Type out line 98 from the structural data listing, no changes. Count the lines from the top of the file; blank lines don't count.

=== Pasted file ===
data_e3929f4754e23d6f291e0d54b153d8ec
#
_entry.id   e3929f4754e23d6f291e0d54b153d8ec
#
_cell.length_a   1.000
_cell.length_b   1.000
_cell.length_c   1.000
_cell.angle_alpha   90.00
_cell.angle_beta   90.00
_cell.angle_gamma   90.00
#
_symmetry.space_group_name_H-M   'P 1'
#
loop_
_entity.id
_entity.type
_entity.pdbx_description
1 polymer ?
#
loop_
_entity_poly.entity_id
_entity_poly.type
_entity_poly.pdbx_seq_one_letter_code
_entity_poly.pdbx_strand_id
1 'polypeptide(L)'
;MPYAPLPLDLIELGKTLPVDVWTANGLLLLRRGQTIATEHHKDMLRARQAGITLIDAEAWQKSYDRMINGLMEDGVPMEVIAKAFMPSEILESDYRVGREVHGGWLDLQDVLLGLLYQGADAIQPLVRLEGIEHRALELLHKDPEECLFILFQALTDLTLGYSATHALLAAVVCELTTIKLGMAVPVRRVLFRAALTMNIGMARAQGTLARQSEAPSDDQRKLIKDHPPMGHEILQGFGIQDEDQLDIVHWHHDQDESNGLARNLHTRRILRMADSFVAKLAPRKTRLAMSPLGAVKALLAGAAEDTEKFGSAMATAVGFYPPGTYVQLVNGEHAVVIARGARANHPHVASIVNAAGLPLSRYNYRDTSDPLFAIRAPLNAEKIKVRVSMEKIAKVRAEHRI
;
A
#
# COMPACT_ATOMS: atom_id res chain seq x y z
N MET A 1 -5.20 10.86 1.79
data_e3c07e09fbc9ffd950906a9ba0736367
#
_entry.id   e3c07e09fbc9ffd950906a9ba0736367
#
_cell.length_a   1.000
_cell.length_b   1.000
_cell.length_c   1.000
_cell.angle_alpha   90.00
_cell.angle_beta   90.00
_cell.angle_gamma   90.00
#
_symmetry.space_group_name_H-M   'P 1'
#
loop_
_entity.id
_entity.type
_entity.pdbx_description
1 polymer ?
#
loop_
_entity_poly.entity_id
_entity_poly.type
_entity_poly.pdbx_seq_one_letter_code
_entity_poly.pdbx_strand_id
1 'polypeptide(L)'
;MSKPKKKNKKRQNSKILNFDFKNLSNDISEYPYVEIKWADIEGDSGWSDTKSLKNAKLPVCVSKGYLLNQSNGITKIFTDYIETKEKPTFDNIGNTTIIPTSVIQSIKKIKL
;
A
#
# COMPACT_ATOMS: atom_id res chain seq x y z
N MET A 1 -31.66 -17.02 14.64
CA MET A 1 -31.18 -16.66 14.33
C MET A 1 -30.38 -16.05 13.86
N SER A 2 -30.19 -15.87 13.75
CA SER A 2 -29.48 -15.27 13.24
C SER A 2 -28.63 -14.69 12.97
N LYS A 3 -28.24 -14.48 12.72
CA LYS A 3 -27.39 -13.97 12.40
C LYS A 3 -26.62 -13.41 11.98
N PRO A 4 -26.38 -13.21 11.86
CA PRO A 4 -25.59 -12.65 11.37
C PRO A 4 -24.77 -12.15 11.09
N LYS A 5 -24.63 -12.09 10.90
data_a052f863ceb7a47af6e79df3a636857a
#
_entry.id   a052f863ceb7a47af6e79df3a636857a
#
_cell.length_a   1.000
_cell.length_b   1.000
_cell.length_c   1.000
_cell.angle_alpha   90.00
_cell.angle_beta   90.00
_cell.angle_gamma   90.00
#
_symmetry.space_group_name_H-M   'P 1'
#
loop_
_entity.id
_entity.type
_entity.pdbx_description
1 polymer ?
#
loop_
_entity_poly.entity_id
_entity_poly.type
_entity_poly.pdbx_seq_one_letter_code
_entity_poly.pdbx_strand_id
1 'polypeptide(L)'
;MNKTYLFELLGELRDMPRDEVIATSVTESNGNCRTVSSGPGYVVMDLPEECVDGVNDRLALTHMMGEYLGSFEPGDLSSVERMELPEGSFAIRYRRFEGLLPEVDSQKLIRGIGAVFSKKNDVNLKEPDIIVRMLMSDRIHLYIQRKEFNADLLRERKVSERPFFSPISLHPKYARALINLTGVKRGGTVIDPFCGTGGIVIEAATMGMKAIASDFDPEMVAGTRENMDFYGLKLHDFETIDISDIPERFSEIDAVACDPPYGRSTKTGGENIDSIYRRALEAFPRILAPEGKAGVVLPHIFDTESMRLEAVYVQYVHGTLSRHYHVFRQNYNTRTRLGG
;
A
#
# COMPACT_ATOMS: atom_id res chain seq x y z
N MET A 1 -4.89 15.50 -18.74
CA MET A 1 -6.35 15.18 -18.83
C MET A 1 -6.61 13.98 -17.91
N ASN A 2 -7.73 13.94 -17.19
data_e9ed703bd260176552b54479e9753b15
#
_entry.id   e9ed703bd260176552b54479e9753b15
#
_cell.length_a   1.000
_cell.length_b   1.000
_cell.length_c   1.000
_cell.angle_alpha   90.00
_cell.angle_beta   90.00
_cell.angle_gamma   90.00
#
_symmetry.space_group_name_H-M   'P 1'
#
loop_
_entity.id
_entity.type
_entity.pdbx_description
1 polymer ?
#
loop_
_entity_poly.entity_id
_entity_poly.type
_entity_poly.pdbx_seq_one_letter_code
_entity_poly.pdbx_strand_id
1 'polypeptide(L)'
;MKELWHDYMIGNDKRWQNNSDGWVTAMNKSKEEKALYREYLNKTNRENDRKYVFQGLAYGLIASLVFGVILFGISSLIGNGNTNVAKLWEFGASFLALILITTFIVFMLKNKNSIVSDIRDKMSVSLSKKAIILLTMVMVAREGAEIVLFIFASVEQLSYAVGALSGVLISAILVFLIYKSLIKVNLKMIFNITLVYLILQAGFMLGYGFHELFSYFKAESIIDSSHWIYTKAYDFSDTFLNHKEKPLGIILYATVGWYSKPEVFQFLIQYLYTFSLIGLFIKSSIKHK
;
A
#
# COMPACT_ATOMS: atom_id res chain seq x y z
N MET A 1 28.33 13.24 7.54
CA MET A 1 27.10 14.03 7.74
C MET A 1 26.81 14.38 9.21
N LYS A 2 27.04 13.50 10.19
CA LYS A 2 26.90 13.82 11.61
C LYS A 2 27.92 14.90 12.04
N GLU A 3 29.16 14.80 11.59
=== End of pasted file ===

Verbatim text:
_entity_poly.pdbx_strand_id